Whatever the business need, you can almost guarantee there’s software for it (or many). With so much choice out there, it can be difficult to know which one will work best for your company. Since you’re going to be putting your money and business-critical tasks through it, you need to be sure that it’s the right one.
Rather than just opting for the first software product you find on Google, you need to create a solid plan on how you spec and select your product.
Follow this guide on choosing the best software for your needs and reduce the chances of choosing an unsuitable one.
Get input from all stakeholders
Rather than software being chosen in isolation by a particular person or department, it’s sound practice to get everyone involved who is going to have anything to do with the software. This can include the people who are going to be using it day to day, managers, and technical support. If any element of the software is going to be client-facing, then you should also get some clients involved too.
Rather than it being a free-for-all, collect and document who will be involved in the decision, what their role will be, and how much weight their recommendation will carry.
Decide what you need your software to do
Some software systems can be fairly broad and others have an extremely niche focus. For example, Route Optimization Consultants https://routeoptimizationconsultants.com/waste-routing-software/routing-optimization-for-waste-management/ specialize in software specifically for routing optimization for waste trucks. Such specialism is needed in certain areas. In contrast, project management systems can have a much broader remit and integrate with other systems.
Make a wish list for your software, from what you need it to do, the systems it needs to integrate with to the reporting requirements. It may be that the perfect software doesn’t exist, but having a picture of what you need is a good start and will allow you to find the best combinations of software.
Decide on which features are essential or just nice to have. It will help you further down the line when you’re choosing.
Don’t be shortsighted
When choosing software, you want to be sure that it’s going to suit your needs both short and medium term. After all, you don’t want to be running another costly exercise again in a few months’ time because you’ve outgrown it. Look at your realistic growth plans for the next few years and ensure that any software you do pick is going to scale with you to a reasonable degree.
Many platforms will allow you to scale up by simply increasing the number of licenses you have, so will work perfectly well if you’re increasing your headcount. However, if you’re scaling up in other ways or need more features and integrations that aren’t available, then you’re going to have to look at a potentially pricey and time-consuming change.
Search for relevant software
Get an overview of the software market so you can see what’s out there. There are many ways to do this such as doing a Google search, asking for recommendations online, and looking at sites such as Capterra and G2.
Make a shortlist
Compare the software features to your initial wish list. If you’re lucky, you’ll discover a few different ones that fit the bill, or you’ll have to select those which cover the most important features you’re looking for.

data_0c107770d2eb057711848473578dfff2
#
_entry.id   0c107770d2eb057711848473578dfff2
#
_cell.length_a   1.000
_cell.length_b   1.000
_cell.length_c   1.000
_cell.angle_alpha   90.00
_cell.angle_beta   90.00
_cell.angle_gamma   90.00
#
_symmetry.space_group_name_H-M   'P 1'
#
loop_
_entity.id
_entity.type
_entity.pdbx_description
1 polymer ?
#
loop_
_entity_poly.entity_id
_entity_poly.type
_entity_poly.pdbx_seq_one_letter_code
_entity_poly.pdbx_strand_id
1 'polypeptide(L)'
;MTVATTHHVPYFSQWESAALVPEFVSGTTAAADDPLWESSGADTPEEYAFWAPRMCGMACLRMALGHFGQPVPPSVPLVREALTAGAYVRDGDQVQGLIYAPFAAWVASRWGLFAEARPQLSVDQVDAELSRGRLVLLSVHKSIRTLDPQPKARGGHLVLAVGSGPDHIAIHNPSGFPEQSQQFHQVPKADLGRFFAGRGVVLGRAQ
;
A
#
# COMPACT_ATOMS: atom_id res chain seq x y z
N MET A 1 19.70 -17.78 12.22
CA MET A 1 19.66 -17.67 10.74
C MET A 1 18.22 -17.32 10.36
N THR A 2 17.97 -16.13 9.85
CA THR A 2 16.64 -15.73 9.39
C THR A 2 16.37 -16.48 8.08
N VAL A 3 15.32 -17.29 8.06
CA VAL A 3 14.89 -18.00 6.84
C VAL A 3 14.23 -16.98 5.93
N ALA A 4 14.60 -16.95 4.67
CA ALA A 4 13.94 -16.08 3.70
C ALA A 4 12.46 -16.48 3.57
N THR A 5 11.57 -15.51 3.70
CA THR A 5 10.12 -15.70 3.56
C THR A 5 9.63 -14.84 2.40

When you’re ready, get in touch with your shortlist. They will be able to answer your questions and arrange specific demos and free trials for you. If you can set up a free trial yourself, it’s still a good idea to talk to someone as they will be able to help you get the most out of your trial.
If the company is going to do a demo, ensure that your main stakeholders are there. Ask as many questions as you need to and don’t be afraid to go back to them later with additional questions too.
If you’re planning on taking up free trials, try and stagger this so that you’re only focusing on one software platform at a time. Ensure that everyone involved in the trial has been briefed and read through all of the supporting documentation needed. Rather than just jumping in and playing around with the features, set up a dummy project or task that you can see through from start to finish.
Bespoke software development
As mentioned earlier, the vast range of software out there means that you’re going to be able to find something suitable for you. But in some cases, a bespoke solution could be the answer. Obviously, this might also be the costlier choice too.
In this case, you should do a cost-benefit analysis on bespoke software versus what’s already on the market.
Collect feedback from stakeholders
Once the demos and free trials are over. Come back together as a team and discuss the pros and cons of each. It will also be a good time to think about the practicalities of maintaining and supporting the platform too. What type of training will people need, and how will you be supported if there’s an issue?
Many software services have some pricing information on their website. It can differ due to the features your want or the number of users you have. But usually, there is the opportunity to negotiate pricing and features to get the best deal for your company. Don’t be scared to do this with a few companies in order to leverage the best price.
Using the right software for your business is very important. Not only can it improve how your business runs but can save you huge amounts of time and money than if you were doing things manually.
But the wrong software can cause a lot of issues if it’s not suitable for your needs. Taking time to choose the right one for you might seem like an inconvenience but is definitely worth it considering the advantages.